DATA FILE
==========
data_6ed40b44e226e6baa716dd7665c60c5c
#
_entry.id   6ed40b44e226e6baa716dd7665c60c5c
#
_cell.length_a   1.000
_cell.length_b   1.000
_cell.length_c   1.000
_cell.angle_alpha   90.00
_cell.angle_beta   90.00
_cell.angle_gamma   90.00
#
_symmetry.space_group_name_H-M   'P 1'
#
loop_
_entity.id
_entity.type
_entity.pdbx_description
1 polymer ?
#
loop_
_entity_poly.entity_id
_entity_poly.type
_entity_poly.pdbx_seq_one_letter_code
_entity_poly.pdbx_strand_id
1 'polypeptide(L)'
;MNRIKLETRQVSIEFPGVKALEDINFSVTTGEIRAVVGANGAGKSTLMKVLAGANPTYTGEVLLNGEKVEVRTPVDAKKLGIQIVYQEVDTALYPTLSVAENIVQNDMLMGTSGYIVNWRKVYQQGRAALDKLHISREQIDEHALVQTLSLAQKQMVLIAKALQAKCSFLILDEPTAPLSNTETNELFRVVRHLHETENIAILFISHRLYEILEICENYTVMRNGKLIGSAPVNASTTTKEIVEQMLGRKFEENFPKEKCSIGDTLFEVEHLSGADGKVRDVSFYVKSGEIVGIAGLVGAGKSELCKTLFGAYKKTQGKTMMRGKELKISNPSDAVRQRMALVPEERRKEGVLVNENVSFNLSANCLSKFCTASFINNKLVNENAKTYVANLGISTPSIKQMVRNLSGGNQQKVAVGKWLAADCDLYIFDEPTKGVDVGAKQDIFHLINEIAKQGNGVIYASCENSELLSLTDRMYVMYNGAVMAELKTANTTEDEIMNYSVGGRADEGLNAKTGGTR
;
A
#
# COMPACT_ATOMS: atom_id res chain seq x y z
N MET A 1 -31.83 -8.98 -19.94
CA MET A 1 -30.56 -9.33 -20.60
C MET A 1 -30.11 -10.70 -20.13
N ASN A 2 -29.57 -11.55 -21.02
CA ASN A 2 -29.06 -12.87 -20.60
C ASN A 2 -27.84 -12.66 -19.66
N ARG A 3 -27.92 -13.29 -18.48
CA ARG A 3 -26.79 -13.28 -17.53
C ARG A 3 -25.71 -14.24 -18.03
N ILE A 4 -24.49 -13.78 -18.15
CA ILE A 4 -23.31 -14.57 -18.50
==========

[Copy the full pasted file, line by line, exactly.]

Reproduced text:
data_6ed40b44e226e6baa716dd7665c60c5c
#
_entry.id   6ed40b44e226e6baa716dd7665c60c5c
#
_cell.length_a   1.000
_cell.length_b   1.000
_cell.length_c   1.000
_cell.angle_alpha   90.00
_cell.angle_beta   90.00
_cell.angle_gamma   90.00
#
_symmetry.space_group_name_H-M   'P 1'
#
loop_
_entity.id
_entity.type
_entity.pdbx_description
1 polymer ?
#
loop_
_entity_poly.entity_id
_entity_poly.type
_entity_poly.pdbx_seq_one_letter_code
_entity_poly.pdbx_strand_id
1 'polypeptide(L)'
;MNRIKLETRQVSIEFPGVKALEDINFSVTTGEIRAVVGANGAGKSTLMKVLAGANPTYTGEVLLNGEKVEVRTPVDAKKLGIQIVYQEVDTALYPTLSVAENIVQNDMLMGTSGYIVNWRKVYQQGRAALDKLHISREQIDEHALVQTLSLAQKQMVLIAKALQAKCSFLILDEPTAPLSNTETNELFRVVRHLHETENIAILFISHRLYEILEICENYTVMRNGKLIGSAPVNASTTTKEIVEQMLGRKFEENFPKEKCSIGDTLFEVEHLSGADGKVRDVSFYVKSGEIVGIAGLVGAGKSELCKTLFGAYKKTQGKTMMRGKELKISNPSDAVRQRMALVPEERRKEGVLVNENVSFNLSANCLSKFCTASFINNKLVNENAKTYVANLGISTPSIKQMVRNLSGGNQQKVAVGKWLAADCDLYIFDEPTKGVDVGAKQDIFHLINEIAKQGNGVIYASCENSELLSLTDRMYVMYNGAVMAELKTANTTEDEIMNYSVGGRADEGLNAKTGGTR
;
A
#
# COMPACT_ATOMS: atom_id res chain seq x y z
N MET A 1 -31.83 -8.98 -19.94
CA MET A 1 -30.56 -9.33 -20.60
C MET A 1 -30.11 -10.70 -20.13
N ASN A 2 -29.57 -11.55 -21.02
CA ASN A 2 -29.06 -12.87 -20.60
C ASN A 2 -27.84 -12.66 -19.66
N ARG A 3 -27.92 -13.29 -18.48
CA ARG A 3 -26.79 -13.28 -17.53
C ARG A 3 -25.71 -14.24 -18.03
N ILE A 4 -24.49 -13.78 -18.15
CA ILE A 4 -23.31 -14.57 -18.50